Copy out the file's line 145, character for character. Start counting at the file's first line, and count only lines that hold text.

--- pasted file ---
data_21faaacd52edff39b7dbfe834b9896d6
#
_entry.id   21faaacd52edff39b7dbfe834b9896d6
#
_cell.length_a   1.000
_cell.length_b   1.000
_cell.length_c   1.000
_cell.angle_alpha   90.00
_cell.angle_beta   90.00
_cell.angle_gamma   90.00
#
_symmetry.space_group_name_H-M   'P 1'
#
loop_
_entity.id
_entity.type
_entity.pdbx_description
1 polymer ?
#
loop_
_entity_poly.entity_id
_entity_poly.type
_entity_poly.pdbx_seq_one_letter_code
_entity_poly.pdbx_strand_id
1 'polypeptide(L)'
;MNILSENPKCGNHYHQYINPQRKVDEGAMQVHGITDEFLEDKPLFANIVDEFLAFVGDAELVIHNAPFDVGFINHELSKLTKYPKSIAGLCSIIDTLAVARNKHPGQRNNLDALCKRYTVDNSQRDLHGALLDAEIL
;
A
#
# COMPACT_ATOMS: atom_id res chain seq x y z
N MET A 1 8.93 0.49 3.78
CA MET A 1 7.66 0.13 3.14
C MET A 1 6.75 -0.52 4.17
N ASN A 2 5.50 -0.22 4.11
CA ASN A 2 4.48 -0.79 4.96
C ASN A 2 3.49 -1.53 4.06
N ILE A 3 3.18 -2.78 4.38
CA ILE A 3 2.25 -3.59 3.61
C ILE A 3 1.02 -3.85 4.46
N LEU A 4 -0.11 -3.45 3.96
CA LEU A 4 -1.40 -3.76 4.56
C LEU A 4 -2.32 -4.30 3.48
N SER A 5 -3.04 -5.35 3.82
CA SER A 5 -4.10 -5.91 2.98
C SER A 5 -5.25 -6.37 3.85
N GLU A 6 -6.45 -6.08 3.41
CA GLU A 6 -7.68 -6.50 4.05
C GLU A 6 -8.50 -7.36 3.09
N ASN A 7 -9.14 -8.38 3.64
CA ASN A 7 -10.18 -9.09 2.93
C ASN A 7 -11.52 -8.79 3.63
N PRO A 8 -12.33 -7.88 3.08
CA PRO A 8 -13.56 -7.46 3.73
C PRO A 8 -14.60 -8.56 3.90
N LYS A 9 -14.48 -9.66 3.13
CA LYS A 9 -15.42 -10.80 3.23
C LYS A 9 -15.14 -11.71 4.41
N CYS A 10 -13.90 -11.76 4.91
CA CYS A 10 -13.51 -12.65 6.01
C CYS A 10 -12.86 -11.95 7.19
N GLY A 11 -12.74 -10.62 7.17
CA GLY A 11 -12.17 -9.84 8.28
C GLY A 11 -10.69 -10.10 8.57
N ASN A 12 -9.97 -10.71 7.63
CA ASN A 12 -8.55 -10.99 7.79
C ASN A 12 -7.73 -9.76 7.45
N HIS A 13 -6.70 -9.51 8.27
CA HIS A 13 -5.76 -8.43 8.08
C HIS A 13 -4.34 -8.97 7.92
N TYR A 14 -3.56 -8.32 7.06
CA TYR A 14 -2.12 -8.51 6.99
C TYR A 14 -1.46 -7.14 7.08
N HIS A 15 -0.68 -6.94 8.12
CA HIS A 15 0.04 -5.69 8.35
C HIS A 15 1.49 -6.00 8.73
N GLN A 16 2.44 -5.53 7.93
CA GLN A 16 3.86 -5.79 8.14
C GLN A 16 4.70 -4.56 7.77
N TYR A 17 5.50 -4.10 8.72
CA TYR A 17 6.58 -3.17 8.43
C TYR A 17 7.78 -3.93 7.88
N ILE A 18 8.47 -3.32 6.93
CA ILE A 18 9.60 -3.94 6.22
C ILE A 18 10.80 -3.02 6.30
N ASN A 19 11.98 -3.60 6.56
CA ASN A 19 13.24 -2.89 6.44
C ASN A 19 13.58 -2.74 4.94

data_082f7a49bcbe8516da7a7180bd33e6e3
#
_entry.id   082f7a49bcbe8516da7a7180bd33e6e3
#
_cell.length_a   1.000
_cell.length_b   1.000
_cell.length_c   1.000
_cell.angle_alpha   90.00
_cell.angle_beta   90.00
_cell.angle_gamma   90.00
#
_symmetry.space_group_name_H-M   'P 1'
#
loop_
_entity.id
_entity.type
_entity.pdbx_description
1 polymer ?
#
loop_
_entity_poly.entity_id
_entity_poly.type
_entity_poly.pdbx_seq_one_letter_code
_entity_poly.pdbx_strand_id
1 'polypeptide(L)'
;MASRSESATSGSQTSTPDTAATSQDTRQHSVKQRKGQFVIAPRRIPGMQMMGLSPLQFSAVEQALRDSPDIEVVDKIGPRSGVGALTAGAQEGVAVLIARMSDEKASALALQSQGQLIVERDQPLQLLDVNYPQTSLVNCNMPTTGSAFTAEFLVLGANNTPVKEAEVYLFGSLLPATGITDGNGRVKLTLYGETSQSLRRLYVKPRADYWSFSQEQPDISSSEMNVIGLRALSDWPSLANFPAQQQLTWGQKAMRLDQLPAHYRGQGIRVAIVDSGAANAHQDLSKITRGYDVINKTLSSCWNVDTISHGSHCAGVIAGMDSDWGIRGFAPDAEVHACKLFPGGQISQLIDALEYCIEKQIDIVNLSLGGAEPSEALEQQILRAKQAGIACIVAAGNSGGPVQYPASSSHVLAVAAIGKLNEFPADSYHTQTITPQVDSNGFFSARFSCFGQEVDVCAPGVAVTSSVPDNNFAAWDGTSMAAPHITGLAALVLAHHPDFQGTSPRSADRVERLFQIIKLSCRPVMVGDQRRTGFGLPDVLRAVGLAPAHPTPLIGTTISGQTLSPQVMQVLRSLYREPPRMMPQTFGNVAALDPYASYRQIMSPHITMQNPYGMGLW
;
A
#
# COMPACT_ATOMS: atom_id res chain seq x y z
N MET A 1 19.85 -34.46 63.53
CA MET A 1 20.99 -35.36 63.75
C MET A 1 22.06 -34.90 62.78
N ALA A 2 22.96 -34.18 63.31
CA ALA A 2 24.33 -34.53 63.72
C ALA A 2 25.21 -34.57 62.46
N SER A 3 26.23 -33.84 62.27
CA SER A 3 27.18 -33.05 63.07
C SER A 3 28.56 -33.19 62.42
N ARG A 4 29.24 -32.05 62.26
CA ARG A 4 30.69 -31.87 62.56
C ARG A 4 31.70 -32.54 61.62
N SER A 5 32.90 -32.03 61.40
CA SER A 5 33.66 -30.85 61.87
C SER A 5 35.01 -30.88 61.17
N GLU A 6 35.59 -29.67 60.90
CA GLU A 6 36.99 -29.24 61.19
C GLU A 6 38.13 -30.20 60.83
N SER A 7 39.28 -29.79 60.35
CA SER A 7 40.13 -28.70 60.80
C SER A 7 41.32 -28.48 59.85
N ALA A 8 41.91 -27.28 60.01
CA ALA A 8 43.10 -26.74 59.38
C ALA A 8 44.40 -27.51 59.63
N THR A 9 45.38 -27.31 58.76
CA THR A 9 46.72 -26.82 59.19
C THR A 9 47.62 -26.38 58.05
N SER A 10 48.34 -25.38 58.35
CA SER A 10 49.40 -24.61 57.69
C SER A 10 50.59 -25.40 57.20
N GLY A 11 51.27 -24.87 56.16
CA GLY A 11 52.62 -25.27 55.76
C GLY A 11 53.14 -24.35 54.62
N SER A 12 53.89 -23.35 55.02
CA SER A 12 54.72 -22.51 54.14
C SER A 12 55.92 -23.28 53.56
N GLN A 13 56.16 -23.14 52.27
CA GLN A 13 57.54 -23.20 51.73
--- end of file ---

N SER A 10 48.34 -25.38 58.35